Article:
Bolivia has lost 1.7 million hectares to fire, government says

In this picture taken on Aug 29, 2019,  Bolivian President Evo Morales helps firefighters try to control a fire near Charagua, Bolivia, in the border with Paraguay, south of the Amazon basin.
In this picture taken on Aug 29, 2019, Bolivian President Evo Morales helps firefighters try to control a fire near Charagua, Bolivia, in the border with Paraguay, south of the Amazon basin.PHOTO: AFP

LA PAZ (AFP) - Wildfires raging in Bolivia's forests and grasslands since May have destroyed 1.7 million hectares, officials said on Wednesday (Sept 4), amid an US$11 million (S$15.2 million) effort by the government to contain them.

Environmentalists blame laws enacted under leftist President Evo Morales, who has encouraged the burning of forest and pasture land to expand agricultural production, while the government attributes the blazes to dry weather and winds.

"Of the fires that have occurred, 41 per cent are in protected areas and 30 per cent are in forests," Cinthia Asin, environmental minister for the eastern region of Santa Cruz told reporters, updating the amount of land burned to 1.7 million hectares.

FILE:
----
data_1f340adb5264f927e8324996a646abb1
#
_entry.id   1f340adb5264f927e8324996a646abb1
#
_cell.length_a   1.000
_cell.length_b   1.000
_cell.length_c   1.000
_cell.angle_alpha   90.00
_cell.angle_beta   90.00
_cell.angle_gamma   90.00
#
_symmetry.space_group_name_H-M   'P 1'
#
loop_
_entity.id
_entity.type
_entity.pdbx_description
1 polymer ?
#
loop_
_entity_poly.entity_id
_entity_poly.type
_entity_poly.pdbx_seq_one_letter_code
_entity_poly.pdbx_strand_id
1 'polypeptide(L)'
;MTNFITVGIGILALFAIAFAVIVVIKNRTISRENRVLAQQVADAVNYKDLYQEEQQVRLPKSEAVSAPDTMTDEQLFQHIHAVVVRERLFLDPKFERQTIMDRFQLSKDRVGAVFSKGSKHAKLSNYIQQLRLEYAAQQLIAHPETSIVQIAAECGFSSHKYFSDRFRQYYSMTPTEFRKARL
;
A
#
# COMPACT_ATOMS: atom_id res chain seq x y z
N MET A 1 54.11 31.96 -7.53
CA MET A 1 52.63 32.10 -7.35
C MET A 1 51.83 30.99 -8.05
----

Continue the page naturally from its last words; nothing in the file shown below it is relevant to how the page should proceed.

Santa Cruz is the hardest hit of Bolivia's departments since the fires began in May and intensified in late August.

Much to environmentalists' chagrin, Bolivia's government recently authorised farmers to burn 20ha instead of the usual 5ha - which is believed to have contributed to thousands of wildfires.

Asin said that over the first days of September, 751 new fires blazed, mostly in forested areas, leading Santa Cruz officials to believe that humans had started the conflagrations to clear farmland.

Separately, the Bolivian government reported that it was continuing its land and air efforts to extinguish the fires.

 

Foreign Minister Diego Pary said that the executive branch had spent US$11 million fighting the fires and had an additional US$2 million at its disposal from international cooperation.

A SuperTanker Boeing 747 capable of carrying 75,000 litres, helicopters and some 4,000 firefighters, police and military personnel were all working to extinguish the flames.

Morales announced earlier on Wednesday that he was expecting the arrival of three 16,000-litre capacity helicopters as well as a Russian plane with a 50,000-litre capacity.